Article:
Northeast light tackle anglers passionately pursue their sport in a variety of ways, from creeping into skinny water in the back bays for schoolie bass, weakfish and summer flounder, to plowing through nasty inlets and running 20 miles down the beach to track down a wolf pack of hungry linesiders hammering a terrified pod of bunker. Add in a fishery that can start in mid-April and go until well past Thanksgiving and you get the picture—no one type or style of boat can do it all. Flat bottomed and modified-vee skiffs are superior in the back parts of the bay, but start to lose their edge in windswept open waters or when approaching a confused inlet. Center consoles are always a fan favorite for 360-degree fishability. But when the north wind is honking, you probably wish you had the weather protection of a full cuddy or walkaround with a hardtop and full canvas enclosure. We are going to look at the pros and cons of each of these types of Northeast fishing platforms, with the practical size limitations for our discussion being outboard-powered vessels from 17 to 25 feet in length. So sit back and enjoy the ride as we take a closer look at boats that get it done in our home waters.
Before we take a closer look at the different styles and layouts of proven northeast fishing craft, let’s discuss some of the common core values that they should all share to make it happen. Although we plan to discuss many of these topics in greater detail in future Fisherman articles over the summer, the following is a brief summary to get you thinking about some of the requisite items that you need to properly accessorize your preferred fishing platform.
Rodholders- You never seem to have enough of them onboard. Ranging from flush-mount models in the gunwales; to horizontal racks down under; to vertical mounts on the transom or console sides; to rocket launchers in the leaning post or T-top/hardtop. If your mission is fishin’, the rod and reel is your tool of the trade. Big boat or small, you need to have the room somewhere onboard to rack them in an organized fashion where they are ready for immediate deployment, but out from underfoot.
Tackle Storage- Just like you need multiple rods and reels for the many different opportunities that might suddenly present themselves, the same goes for the tackle that you need onboard to make it happen. You might have a fluke drifting trip planned for the day, but when a swarm of frenzied gulls signals chopper blues feeding down below or a pod of bunker is chased up to the surface by a swarm of hungry stripers, you will be reaching for surface plugs, bucktails, jigs or a snagging treble a split second later. If you don’t have it stowed neatly within arm’s reach, or can’t find it quick enough from a confused bucket of jumbled rigs, that’s another swing and a miss and a frustrating lost opportunity. Organized tackle is an absolute requirement for any sized Northeast light tackle fishing boat.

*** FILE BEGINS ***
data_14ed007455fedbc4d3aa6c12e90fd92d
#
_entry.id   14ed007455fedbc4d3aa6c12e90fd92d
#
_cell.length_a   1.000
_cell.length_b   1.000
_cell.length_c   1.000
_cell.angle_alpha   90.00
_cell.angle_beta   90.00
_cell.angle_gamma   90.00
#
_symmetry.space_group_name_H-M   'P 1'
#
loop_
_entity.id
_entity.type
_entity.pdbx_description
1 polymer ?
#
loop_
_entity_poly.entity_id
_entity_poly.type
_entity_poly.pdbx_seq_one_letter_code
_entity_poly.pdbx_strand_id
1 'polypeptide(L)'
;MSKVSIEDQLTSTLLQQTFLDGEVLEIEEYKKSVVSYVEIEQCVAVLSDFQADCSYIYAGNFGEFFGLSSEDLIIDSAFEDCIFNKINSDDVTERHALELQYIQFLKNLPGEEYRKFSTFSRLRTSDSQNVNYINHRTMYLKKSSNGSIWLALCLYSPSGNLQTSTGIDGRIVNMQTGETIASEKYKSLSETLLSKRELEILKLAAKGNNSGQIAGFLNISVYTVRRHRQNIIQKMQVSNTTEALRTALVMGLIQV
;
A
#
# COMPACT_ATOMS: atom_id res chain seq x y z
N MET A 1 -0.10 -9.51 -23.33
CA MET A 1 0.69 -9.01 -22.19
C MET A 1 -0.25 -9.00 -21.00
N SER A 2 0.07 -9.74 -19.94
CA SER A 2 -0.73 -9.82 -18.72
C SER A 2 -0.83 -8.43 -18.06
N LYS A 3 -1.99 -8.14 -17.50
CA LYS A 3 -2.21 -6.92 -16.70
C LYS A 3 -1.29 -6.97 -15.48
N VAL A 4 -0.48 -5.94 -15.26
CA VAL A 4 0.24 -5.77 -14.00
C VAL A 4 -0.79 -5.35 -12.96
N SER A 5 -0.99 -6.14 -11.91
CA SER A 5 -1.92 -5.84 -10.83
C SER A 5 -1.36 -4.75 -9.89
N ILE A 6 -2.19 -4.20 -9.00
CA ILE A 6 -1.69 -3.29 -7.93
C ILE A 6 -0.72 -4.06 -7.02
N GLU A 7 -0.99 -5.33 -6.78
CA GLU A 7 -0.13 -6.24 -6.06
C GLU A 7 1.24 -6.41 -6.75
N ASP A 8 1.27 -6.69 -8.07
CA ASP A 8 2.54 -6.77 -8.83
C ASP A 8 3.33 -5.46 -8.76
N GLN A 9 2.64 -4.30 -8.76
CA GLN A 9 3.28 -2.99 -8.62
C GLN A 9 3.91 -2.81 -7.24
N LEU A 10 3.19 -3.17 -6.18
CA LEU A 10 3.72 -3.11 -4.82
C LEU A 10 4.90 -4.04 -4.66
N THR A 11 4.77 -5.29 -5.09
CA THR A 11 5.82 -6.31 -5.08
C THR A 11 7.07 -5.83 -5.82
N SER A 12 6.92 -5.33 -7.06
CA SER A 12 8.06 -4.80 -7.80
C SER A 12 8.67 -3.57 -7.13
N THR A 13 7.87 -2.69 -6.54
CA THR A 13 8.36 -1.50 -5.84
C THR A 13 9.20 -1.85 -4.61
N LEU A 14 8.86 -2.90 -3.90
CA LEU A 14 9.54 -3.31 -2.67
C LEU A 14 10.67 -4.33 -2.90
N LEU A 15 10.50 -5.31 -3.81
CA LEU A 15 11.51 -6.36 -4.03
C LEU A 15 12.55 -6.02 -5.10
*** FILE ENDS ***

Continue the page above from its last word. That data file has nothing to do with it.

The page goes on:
Livewells- Tossing a frisky live bait to a foraging gamefish is one of the most time-proven methods for rod-bending action. Whether it’s a peanut or full grown bunker, snapper bluefish, killifish, porgy or an expensive spot, if you have ‘em, you want to keep them alive and kicking for as long as possible. While more and more light tackle fishing boats from 17 to 25 feet feature standard recirculating livewells tucked away somewhere onboard, yours might not. But worry-not, this shortcoming doesn’t have to be a game-breaker. Portable and semi-permanent polyethylene bait tanks are readily available at reasonable costs. A few tweaks to the plumbing of your onboard raw water washdown pump and you are in business. Don’t have a saltwater pump? Best advice is to buy one and install it pronto, since it is also a great tool for cleaning up the cockpit after a hot bite.
Fishbox Storage- If you intend to keep your catch in prime condition for dinner, the freezer or your neighbor’s BBQ, you have to care for it from the get-go. The icy brine of a roomy built-in fishbox takes care of business, but what if your 17-foot back-bay skiff isn’t so equipped? Once again, creative solutions abound and you can always add a portable cooler or roll-up insulated fish bag to solve this problem, just add the appropriate amount of ice and try to keep it out of the center of the cockpit.
Back Bay Skiffs
This class of boat has always been the easiest way to get on the water when you are starting out on a budget, or just want to simplify things and downsize to minimize your fishing costs. Purchase a suitable 17- to 19-foot flat bottom or moderate deadrise open skiff or center console, strap a 60- to 90-horse outboard onto the transom, add a couple of 12-gallon portable tanks, a handheld GPS and VHF and you are ready to go fishing.
Smaller light tackle boats like these sip fuel though a very thin straw, so you can be out all day long for 15 gallons or less, depending on how far you need to travel to get to the promised land. These skiffs and smaller center consoles can sneak into some very skinny water, where you can enjoy unique fishing action that rarely gets tapped by the crowd. They are easily trailerable, can be kept in your driveway and can follow the fishing action east or west, north or south. You won’t need to incur the usual operating costs like summer dockage and winter storage, plus when you have a mechanical hiccup, you can always drive to your favorite boat repair shop for a quick fix. That’s the good news.